The latest release from DREAD is Book of Monsters, a film that mixes the angst of a teen slasher with more fantastic elements found in creature features. It’s the sophomore film from director Stewart Sparke, whose first film was the monster flick The Creature Below. If you’re detecting a thematic crossover between the two movies, you’d be spot on.
If you need more convincing that the flick is worth your time and attention, we’ve assembled the Top 5 reasons you should check out Book of Monsters at your earliest convenience. Have a read and let us know what you think at the bottom of the article.
Book of Monsters is currently available on a Blu-ray packed with special features; you can pick up your copy HERE.
The Interactive Element
During the crowdsourcing phase of Book of Monsters, Sparke and his team offered some unique rewards to backers; namely, the ability to influence aspects of the film. By donating specific amounts to the movie’s production, you could request specific monsters, kills, and even sequences. Sparke and Book of Monsters writer Paul Butler were inspired by their love of the Choose Your Own Adventure stories that were popular in the 1980s. Of course, this unique interactive element didn’t come without its specific challenges: Sparke and Butler had less than two weeks from the end of their crowdsourcing campaign until the start of production to incorporate the elements backers had paid for!
The Dynamic Duo
Filmmaking duos are becoming more common in horror. We’ve got the Duffers (Matt and Ross) who launched Stanger Things, Kevin Kölsch and Dennis Widmyer who helmed Starry Eyes and the upcoming remake of Pet Sematary, and (of course) James Wan and Leigh Whannell who rose to superstardom together by masterminding the Saw and Insidious franchises.
Sparke and Butler previously worked together as the director and writer of The Creature Below. In fact, they’ve been a filmmaking team since they first met in college and discovered a shared love of the horror genre. Though they had ambitious ideas about creating a John Carpenter-esque thriller set on an icebreaker, they wisely decided to cut their teeth on a series of shorts. As for this team approach, Sparke wouldn’t have it any other way.
“We have each other’s back and we each have our own skills.
I come up with crazy ideas and, as a writer, Paul keeps me grounded in reality.
But we always inspire each other to produce our best work.”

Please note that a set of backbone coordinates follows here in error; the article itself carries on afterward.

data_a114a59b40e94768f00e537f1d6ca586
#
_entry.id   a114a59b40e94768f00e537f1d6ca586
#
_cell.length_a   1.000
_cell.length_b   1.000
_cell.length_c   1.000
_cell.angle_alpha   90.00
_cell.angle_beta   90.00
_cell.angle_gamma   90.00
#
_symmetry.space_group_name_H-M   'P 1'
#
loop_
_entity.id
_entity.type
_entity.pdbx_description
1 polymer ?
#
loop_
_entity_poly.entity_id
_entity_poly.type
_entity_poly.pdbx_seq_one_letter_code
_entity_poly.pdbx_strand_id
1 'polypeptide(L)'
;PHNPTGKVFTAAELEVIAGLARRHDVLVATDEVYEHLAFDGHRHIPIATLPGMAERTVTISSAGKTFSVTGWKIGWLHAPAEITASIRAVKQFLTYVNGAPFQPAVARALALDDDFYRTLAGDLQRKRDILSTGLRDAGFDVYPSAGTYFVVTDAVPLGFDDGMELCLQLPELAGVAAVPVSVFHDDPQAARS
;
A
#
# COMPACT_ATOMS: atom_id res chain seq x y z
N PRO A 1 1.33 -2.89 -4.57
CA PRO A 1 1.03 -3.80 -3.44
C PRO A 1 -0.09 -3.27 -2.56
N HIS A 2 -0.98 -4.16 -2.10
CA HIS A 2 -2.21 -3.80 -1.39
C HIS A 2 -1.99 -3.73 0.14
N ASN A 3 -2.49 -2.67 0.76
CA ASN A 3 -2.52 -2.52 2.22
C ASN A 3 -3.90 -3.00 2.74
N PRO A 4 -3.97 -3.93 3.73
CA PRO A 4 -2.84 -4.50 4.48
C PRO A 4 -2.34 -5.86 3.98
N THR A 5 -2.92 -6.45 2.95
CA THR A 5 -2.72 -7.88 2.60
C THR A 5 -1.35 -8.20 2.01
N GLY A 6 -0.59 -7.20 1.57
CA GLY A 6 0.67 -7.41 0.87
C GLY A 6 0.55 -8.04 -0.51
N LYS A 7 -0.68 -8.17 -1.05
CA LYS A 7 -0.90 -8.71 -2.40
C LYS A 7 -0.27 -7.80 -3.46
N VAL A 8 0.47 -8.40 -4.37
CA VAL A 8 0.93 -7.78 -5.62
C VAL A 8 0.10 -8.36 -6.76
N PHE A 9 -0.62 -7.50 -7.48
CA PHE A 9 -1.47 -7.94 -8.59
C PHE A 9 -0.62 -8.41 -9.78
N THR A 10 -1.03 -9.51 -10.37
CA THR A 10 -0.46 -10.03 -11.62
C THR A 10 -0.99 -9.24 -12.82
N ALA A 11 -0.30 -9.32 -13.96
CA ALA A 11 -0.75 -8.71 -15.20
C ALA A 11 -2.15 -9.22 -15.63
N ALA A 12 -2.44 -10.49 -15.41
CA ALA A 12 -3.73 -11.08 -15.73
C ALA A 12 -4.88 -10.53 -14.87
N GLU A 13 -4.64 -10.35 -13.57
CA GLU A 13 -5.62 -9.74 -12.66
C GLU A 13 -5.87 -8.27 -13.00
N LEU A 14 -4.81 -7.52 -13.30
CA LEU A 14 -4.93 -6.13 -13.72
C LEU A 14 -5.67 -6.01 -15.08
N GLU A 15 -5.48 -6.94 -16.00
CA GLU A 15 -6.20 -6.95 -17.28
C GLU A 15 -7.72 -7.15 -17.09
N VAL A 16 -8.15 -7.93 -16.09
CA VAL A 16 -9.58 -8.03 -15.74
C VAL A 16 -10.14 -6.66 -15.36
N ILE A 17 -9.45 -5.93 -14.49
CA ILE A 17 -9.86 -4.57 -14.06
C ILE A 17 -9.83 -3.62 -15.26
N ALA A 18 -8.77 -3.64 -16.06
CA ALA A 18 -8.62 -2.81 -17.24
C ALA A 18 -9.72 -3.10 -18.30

While Book of Monsters has its share of
mean girls and cat fights, it also has an admirable heroine in Sophie, played
by Lyndsey Craine. She’s a young woman on the verge of adulthood, and the
events of the film force her into the role of heroine—whether she wants to be
or not. Craine’s performance is immediately endearing, genuinely emoted, and downright
bad ass! She doesn’t have a huge filmography yet, but she’s definitely a rising
actor to watch out for.
Fans of 1980s era horror movies, especially those who frequent conventions, may instantly recognize Nicholas Vince when he pops up on screen. “Recognize” is kind of a funny word to use, since he’s most famous for portraying the Chatterer Cenobite in Hellraiser and the moon-faced Kinski in Nightbreed—two roles that completely obscure any of the actor’s identifying features. In Book of Monsters, however, we see Vince like never before. Sparke explains:
“We thought it would be funny and ironic to take this horror icon who’s known for playing monsters, and then cast him as a sweet, bumbling, single-father!”
The Blu-ray for Book of Monsters is packed with outtakes, including emotionally poignant scenes between Craine and Vince that will definitely tug at your heartstrings! Another advantage to having Vince in Book of Monsters was the excitement he generated on set.
“Everyone wanted to up their game for him,” Sparke tells me.
The Love of Monsters
Until recently, monster movies have been regarded as something of a goof, or a throwback to bygone eras. Now, films like Godzilla 2014 and Kong: Skull Island have reinvigorated the giant monster subgenre of horror. Sparke thinks this may reflect sociopolitical changes happening around the world: “Depending on where you live,” he explains, “the idea of a hideous monster cleansing humanity from Earth might not seem like such a far-fetched idea!”
But in all seriousness, Book of Monsters is a love-letter to creatures from the horror genre large and small—and it shows. The cast and filmmakers clearly committed themselves 100% to the project, generating infectious mayhem that’s nothing if not entertaining. You can tell Sparke has been a monster fan all of his life.
“After watching Alien as a kid, I check under my bed for a Xenomorph for the next five years. I was terrified! But I still loved monster movies growing up and, obviously, that love continues to this day.”
Give the synopsis and trailer for Book of Monsters a
Sophie’s 18th birthday becomes a bloodbath when monsters descend upon her house and start to devour the party guests. Sophie and her friends must rally together to send their party crashers back to hell.